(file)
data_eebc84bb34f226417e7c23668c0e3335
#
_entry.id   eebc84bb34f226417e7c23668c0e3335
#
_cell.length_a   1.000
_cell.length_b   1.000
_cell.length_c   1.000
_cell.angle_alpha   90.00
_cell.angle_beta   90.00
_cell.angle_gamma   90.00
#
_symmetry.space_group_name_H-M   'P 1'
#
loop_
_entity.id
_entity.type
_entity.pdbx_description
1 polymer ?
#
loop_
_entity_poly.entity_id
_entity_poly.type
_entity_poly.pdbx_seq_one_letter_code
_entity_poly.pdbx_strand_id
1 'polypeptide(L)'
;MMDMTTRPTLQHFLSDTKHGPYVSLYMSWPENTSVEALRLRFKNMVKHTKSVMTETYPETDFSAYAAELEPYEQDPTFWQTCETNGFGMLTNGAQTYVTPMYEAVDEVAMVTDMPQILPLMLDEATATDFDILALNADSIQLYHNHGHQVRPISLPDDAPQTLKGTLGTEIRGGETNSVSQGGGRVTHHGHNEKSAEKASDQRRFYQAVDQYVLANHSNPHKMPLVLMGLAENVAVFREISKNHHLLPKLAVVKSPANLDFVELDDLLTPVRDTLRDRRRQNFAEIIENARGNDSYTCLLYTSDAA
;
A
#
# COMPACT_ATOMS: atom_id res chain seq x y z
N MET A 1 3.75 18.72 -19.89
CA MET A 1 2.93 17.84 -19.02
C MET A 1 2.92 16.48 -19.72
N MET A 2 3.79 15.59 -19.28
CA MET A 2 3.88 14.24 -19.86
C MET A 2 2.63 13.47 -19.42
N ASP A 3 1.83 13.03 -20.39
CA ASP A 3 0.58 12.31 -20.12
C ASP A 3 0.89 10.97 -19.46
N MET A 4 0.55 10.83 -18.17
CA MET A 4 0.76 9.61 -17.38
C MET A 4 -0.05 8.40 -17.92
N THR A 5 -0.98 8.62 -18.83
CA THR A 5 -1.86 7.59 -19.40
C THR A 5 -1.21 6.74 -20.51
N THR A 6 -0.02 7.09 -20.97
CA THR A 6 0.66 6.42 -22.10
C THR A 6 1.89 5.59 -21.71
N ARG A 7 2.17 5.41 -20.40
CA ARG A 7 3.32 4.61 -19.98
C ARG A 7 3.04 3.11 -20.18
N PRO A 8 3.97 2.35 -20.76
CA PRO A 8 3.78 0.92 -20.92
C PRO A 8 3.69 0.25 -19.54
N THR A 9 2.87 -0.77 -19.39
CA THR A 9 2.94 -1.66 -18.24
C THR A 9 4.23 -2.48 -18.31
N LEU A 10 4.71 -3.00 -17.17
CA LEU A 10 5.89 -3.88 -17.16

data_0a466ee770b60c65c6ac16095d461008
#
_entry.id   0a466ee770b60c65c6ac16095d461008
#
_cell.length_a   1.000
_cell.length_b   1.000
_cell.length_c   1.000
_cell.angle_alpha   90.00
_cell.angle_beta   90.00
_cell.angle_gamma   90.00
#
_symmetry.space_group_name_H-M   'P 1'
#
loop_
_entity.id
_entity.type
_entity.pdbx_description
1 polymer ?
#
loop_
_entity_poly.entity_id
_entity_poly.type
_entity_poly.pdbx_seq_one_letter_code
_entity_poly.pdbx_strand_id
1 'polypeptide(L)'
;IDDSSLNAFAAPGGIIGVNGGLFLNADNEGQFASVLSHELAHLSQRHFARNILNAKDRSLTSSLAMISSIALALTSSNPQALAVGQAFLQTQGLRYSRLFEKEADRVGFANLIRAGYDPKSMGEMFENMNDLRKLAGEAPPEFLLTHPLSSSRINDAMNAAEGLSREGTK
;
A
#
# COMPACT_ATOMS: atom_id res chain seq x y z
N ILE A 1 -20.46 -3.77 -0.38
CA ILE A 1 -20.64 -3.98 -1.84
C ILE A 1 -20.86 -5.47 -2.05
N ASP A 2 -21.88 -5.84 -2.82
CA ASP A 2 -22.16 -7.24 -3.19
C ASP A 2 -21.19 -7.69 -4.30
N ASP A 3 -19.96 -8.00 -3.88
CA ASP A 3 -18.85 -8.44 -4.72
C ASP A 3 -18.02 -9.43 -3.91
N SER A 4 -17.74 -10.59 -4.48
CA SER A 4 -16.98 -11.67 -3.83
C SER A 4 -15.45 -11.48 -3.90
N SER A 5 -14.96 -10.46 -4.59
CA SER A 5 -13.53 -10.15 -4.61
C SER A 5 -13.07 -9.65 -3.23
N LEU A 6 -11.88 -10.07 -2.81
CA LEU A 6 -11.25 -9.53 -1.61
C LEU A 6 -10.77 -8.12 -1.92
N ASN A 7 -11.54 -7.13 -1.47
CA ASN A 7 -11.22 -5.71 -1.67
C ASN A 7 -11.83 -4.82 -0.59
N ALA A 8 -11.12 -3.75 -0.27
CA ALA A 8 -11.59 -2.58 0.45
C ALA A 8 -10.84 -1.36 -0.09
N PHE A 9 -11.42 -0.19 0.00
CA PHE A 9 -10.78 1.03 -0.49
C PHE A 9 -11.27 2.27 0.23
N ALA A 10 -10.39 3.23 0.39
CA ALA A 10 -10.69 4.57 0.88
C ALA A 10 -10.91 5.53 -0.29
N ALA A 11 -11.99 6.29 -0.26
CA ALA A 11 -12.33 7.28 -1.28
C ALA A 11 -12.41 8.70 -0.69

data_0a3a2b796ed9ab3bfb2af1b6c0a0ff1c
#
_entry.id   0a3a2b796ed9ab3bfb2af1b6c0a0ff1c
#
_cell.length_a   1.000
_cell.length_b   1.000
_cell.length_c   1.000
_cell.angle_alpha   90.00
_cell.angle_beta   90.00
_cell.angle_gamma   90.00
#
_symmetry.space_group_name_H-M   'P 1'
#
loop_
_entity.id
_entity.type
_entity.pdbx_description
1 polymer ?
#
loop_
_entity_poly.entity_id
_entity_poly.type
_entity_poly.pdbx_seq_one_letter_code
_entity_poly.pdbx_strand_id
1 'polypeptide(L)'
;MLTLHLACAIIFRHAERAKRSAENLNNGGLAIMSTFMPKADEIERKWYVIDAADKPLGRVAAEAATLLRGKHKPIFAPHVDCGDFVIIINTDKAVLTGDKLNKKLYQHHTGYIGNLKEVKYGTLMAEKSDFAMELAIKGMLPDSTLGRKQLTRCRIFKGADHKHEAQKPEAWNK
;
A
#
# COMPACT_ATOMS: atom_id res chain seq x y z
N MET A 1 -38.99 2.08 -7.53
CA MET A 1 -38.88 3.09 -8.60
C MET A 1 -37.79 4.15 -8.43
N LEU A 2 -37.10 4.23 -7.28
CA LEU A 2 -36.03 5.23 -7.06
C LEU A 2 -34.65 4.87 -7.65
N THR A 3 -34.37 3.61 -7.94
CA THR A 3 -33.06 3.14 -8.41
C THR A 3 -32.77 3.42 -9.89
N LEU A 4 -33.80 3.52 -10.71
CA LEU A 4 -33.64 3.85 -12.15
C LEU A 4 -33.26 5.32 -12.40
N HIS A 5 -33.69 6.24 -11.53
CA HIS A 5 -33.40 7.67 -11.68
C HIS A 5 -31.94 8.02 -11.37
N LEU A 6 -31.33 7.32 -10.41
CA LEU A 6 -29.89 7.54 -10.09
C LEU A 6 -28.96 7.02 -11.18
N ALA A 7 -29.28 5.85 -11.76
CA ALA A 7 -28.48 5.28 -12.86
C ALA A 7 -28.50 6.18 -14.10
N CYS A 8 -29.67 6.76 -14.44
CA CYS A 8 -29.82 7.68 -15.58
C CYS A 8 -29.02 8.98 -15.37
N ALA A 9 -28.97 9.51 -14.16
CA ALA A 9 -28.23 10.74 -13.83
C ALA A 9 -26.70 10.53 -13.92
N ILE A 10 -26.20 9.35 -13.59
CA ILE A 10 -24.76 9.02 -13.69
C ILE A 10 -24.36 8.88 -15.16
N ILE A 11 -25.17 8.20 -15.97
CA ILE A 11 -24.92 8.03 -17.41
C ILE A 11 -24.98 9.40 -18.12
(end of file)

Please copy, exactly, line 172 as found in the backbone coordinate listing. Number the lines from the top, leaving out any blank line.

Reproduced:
CA ALA A 7 -28.48 5.28 -12.86